Image: Adobe Stock Post Contributed by: Miguel Navid
Writing for the XXI century recruiter
Times are changing and people are reading less. However, this does not mean people are consuming less content, in fact they are consuming more content simply in different formats. The birth of online streaming networks such as Netflix and Hulu have transformed the Saturday afternoon reading session, to a viewing of the favorite TV show. Newspapers have gone online and increasing amounts of people are getting most of their information from social media. This fast-pace and dynamic environment also extends to how recruiters consume CVs and LinkedIn profiles.
So what can you do to keep them interested in your job candidature?
2 words: write tight
Understanding the basics of CV reading might be a good place to start to understand what I mean. I like comparing it to a Mario Brothers game encompassed by a duel with Bowser Jr. and another with Bowser to win the game.
First, recruiters use what is called an Applicant Tracking system or ATS to shortlist and filter resumes (our Bowser Jr.). More than 95% of Fortune 500 companies and around 65% of large corporations use this software, which ranks CVs according to keywords related to the job description. Therefore, it is essential to keep your information concise and on-target to get the greatest rating possible and pass this first screening phase, as JobScan explains in the image below.
Second, recruiters skim through the shortlisted CVs giving an average of 6 seconds per candidate. Talent hunters live in the same world that you and I live in. That means that they consume social media and online video streaming, media in which key information leaps off the screen. Herein lies the importance of writing tight, the key element to defeat our second duel, Bowser.
Writing tight implies a series of formatting and content decision in order to express the same idea in a more concise way. So for example, let’s take the content itself. Which of the following sentences is clearer?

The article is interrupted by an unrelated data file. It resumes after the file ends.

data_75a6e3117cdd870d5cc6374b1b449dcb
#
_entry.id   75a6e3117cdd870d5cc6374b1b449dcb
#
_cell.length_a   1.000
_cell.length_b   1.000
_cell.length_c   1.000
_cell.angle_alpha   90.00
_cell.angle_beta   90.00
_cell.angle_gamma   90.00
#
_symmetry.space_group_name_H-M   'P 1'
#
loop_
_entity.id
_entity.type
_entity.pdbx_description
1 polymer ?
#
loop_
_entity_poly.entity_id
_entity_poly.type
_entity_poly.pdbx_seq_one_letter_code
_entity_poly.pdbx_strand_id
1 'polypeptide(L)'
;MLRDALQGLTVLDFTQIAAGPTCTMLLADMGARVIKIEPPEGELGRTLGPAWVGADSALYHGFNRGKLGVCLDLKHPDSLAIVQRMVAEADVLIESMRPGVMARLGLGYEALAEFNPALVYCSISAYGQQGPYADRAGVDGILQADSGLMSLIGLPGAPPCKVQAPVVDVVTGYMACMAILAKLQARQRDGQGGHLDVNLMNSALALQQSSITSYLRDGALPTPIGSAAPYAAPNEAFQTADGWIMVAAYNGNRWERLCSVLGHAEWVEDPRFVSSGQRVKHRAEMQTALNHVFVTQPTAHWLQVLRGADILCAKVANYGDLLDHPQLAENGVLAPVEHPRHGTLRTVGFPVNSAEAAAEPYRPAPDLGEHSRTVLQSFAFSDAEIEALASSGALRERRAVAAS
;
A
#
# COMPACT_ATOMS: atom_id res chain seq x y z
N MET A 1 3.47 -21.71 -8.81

Clearly number 2 is much “tighter.” Some good rules of thumb are: be concise, develop short paragraphs and avoid jargon or pompous language. CVs are not the space to include suspense or long explanations. They are a tailored snapshot of your accomplishments in your professional setting.
According to the Resume Writing Academy, here is how to make the most out of writing tight:
- Lead with the WIN – Recruiters want to read what you have accomplished first, there is no time for suspense and long explanations.
- Eliminate unnecessary adjectives – Though they add information and more color to your text, adjectives can muddle your message. It is important to know when to use them, for the less you use, the more the remaining words stand out.
- Cut articles – A, an, the. Though in other types of media and writing this would be unacceptable, resumes abbreviate information and therefore have different “rules” than other kinds of writing.
- Avoid clichés and wordy phrases. Here is the RWA’s guide to “translate” those phrases:
- Due to the fact that = because.
- In order to = to.
- As to whether = whether.
- A considerable amount of = considerable.
- In a hasty manner = hastily.
- Have a preference for = prefer.
- Depending upon = depending on.
- Be consistent throughout the CV both in terms of formatting sentences and headlines.
Putting in the extra effort to trim your resume and LinkedIn profile are key to passing the screening phase, and if you have passed a Mario Brothers game before, writing tight and getting your interview should be no challenge.